Tag Archives: stand up

Jerry Seinfeld to perform stand-up in Queens

| ctumola@queenscourier.com

Photo courtesy of Twitter/@JerrySeinfeld

The comedian and former television star will do stand-up shows in all the five boroughs this fall, including one on October 14 at the Colden Auditorium at Queens College in Flushing, reported Playbill.com. Tickets will go on sale to the general public on July 30 at 10 a.m.

Seinfeld, who went to school in Queens, has not performed a full show in New York City in 14 years.

Thursday, Oct. 4, 2012
The Beacon Theatre located at 2124 Broadway
Tickets are available online at www.BeaconTheatre.com or by calling  (866) 858-0008

Thursday, Oct. 11, 2012
Lehman Concert Hall located at 250 Bedford Park Boulevard West
Tickets are available online at www.LehmanCenter.org or by calling (718) 960-8833

Queens (Flushing)
Thursday, Oct. 18, 2012
The Colden Auditorium at Queens College located at 65-30 Kissena Blvd.
Tickets are available online at www.KupferbergCenter.org or by calling (718) 793-8080

Staten Island
Thursday, Nov. 1, 2012
The St. George Theatre located at 35 Hyatt Street
Tickets are available online at www.TicketMaster.com or by calling (718) 442-2900

Thursday, Nov. 8, 2012
The Walt Whitman Theatre at Brooklyn College located at 2900 Campus Road
Tickets are available online at www.BrooklynCenter.com or by calling (718) 951-4500

Queens comedian competes for comedy crown

| aaltman@queenscourier.com

Andrew Hendrickson

Comedian Andrew Hendrickson stepped into the spotlight on the makeshift stage at The Bread Box, a Long Island City eatery just off hip, bustling Vernon Boulevard. The restaurant was packed with locals and comedy junkies looking for a laugh and a chance to see the next “great one” before hitting the big time.

As a performer in the Laughing Devil Comedy Festival, Hendrickson was one of more than 100 comedians, hailing from the United States and Canada, competing for a cash prize and paid gigs at various comedy clubs throughout the city. The festival boasts several special guests at each show and a number of celebrity headliners.

Hendrickson performed in the Laughing Devil Comedy Festival’s sister event in Atlanta several years ago, failing to make it to the final round. He was determined to try again in New York – the city where stars are born and fame is just one great joke away.

Hendrickson was born in California, moving to various parts of the country during his childhood as a self-proclaimed “navy brat.” Regardless of his changing hometowns, comedy was always a major part of his upbringing.

“I’ve always loved stand-up since I was a little kid,” said Hendrickson. “I was living in Atlanta and I saw a news report about a guy who taught a stand-up class. When you ‘graduate,’ you perform for a live audience at the local club. So I signed up.”

Hendrickson developed his own material, compiling a five-minute routine that he performed at open mic nights. He then took his act on the road, working as an emcee and a middle act for bigger names. One year, he put nearly 40,000 miles on his car, driving from show to show.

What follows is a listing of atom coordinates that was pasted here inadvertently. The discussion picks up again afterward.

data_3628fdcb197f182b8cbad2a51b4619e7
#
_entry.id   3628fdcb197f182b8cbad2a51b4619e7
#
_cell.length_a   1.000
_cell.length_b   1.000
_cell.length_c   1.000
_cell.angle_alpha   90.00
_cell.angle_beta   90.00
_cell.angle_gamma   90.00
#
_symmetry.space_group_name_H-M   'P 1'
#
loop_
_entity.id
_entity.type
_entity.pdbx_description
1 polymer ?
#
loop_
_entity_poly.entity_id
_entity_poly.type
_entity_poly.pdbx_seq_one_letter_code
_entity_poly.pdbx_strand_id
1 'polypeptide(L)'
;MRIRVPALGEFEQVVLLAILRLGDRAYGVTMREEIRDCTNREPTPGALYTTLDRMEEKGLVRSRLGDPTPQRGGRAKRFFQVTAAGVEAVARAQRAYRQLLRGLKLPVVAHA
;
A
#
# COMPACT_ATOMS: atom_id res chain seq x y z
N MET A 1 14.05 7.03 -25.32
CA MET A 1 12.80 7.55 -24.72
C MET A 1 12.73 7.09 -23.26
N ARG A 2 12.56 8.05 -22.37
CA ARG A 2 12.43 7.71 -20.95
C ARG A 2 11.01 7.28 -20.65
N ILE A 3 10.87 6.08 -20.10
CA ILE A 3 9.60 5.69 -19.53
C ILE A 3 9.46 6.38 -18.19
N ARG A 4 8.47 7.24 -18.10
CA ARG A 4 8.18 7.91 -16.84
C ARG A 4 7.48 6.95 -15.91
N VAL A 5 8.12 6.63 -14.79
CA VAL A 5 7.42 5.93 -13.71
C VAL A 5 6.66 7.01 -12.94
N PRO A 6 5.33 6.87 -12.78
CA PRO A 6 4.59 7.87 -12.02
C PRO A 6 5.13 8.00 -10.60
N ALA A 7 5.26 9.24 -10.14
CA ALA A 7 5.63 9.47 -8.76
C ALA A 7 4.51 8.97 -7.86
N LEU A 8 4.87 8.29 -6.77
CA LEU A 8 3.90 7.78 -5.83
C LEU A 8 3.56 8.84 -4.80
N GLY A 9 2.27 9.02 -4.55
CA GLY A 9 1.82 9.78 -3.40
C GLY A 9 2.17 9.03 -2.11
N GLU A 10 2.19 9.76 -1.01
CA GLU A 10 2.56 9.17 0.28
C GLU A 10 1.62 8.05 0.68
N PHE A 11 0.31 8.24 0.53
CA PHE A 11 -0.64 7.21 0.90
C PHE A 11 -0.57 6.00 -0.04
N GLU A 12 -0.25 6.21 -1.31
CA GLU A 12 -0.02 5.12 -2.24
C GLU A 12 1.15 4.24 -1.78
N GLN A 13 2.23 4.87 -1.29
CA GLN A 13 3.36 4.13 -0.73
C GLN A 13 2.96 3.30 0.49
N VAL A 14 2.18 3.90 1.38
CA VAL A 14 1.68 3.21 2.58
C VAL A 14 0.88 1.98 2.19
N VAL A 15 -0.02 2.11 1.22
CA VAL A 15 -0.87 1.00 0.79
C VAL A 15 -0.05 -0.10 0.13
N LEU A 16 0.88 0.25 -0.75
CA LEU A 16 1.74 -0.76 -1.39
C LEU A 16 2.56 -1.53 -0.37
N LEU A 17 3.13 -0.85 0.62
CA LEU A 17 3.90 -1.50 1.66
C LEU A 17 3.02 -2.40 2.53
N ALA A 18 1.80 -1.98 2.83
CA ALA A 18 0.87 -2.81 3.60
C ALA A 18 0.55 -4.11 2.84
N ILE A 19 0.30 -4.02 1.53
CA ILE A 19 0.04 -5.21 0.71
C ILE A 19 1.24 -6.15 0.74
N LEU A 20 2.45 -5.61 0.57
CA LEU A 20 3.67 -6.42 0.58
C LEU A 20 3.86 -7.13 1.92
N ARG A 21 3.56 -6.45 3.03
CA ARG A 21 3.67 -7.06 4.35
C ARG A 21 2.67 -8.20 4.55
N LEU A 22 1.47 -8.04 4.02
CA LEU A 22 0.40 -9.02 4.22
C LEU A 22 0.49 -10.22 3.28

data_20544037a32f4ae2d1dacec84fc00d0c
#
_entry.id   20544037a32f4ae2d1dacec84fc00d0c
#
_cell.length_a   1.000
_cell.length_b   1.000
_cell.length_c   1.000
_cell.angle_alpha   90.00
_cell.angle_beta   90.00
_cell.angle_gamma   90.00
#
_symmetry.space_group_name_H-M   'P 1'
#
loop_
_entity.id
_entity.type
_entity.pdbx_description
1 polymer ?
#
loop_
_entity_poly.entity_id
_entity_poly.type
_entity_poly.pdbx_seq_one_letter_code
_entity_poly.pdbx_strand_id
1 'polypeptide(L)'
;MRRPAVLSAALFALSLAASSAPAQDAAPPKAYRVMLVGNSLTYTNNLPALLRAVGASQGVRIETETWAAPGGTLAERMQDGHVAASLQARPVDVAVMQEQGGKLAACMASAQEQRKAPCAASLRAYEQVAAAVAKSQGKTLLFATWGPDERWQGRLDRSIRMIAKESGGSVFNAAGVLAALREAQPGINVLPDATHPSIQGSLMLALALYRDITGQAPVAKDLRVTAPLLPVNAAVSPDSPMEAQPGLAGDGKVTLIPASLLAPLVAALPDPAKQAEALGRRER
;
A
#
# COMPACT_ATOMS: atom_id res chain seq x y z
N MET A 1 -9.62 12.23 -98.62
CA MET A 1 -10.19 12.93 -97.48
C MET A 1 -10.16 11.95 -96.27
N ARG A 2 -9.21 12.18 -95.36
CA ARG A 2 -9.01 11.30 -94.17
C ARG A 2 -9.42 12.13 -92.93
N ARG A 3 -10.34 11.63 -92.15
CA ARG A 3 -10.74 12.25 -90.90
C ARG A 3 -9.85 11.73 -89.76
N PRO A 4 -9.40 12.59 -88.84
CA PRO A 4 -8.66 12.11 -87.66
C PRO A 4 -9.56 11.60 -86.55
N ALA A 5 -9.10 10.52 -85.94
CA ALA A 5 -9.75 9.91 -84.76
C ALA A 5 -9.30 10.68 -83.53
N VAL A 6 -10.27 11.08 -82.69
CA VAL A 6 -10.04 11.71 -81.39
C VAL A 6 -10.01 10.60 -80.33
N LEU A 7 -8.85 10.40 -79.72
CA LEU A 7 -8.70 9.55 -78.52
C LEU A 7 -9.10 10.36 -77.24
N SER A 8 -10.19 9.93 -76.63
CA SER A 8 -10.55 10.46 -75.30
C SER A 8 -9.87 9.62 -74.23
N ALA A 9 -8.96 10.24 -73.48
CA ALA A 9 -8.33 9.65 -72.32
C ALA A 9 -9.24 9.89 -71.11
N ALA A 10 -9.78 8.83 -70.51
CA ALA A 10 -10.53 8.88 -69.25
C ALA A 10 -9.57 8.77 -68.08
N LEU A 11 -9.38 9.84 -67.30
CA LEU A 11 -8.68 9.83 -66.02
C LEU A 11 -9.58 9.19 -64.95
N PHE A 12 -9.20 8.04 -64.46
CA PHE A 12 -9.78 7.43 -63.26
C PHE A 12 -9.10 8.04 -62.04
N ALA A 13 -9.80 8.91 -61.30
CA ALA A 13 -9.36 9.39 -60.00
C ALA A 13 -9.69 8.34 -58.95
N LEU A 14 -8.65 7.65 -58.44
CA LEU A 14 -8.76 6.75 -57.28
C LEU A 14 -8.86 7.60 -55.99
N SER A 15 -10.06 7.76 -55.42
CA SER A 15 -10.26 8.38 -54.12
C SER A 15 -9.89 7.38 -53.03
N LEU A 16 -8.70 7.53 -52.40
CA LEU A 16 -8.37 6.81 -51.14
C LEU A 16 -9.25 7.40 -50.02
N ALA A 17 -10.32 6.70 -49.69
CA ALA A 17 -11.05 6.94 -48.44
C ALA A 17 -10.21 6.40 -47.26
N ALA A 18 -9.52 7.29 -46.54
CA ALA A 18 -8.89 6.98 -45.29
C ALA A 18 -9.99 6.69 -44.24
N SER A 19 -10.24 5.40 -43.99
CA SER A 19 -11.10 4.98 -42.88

“I know every gas station and rest stop in the eastern half of the country,” joked Hendrickson.

Now a 14-year comedy veteran, Hendrickson has developed his own style, employing conversational, dry and sarcastic undertones and methods into his routine. He believes there is no way to train to be a stand-up comedian, but a combination of relentless performing and writing can help a novice jokester find his voice.

Hendrickson claimed it took him 12 years to figure out how to be himself on stage.

“When people don’t laugh at my jokes it’s only because I’m being so subtle they miss it,” said Hendrickson. “After performing and writing for so many years, your mind starts to ‘think comedy’ constantly. It’s hard to turn off. You develop an awareness and look out for a funny perspective on just about everything. Most comics don’t know what’s funny until they bring it to the stage. Fortunately, for me everything I do is perfect and funny the first time I try it.”

As for his comedic inspirations, Hendrickson says they are not just the legends appearing on Comedy Central and filling thousand-seat venues, but his family.

“Everyone in my family is really funny,” said Hendrickson. “My mom is silly, my brothers are total smart [alecs] and my dad has a dark sense of humor. The family dog is the funniest of them all. He talks to me but no one else hears it. I get my best ideas from the dog.”

During his performance at the Laughing Devil Comedy Festival, Hendrickson ripped on Starbucks patrons’ ridiculous orders and his mother’s ability to leave him an entire story on his voice mail.

“I felt great on stage Saturday,” said Hendrickson. “The crowd was great. Who knew performing in a bread store would be so much fun. I felt really good about my set. I think I picked the right jokes for that round.”

Hendrickson took second place in the final round at the Laughing Devil Comedy Festival.

Up next in his budding career, Hendrickson plans to push around a sitcom script and gain more exposure on television.

He also has big plans for his love life.

“I want to marry a rich Hollywood starlet and live off her fame,” said Hendrickson. “I’m coming for you, Betty White.”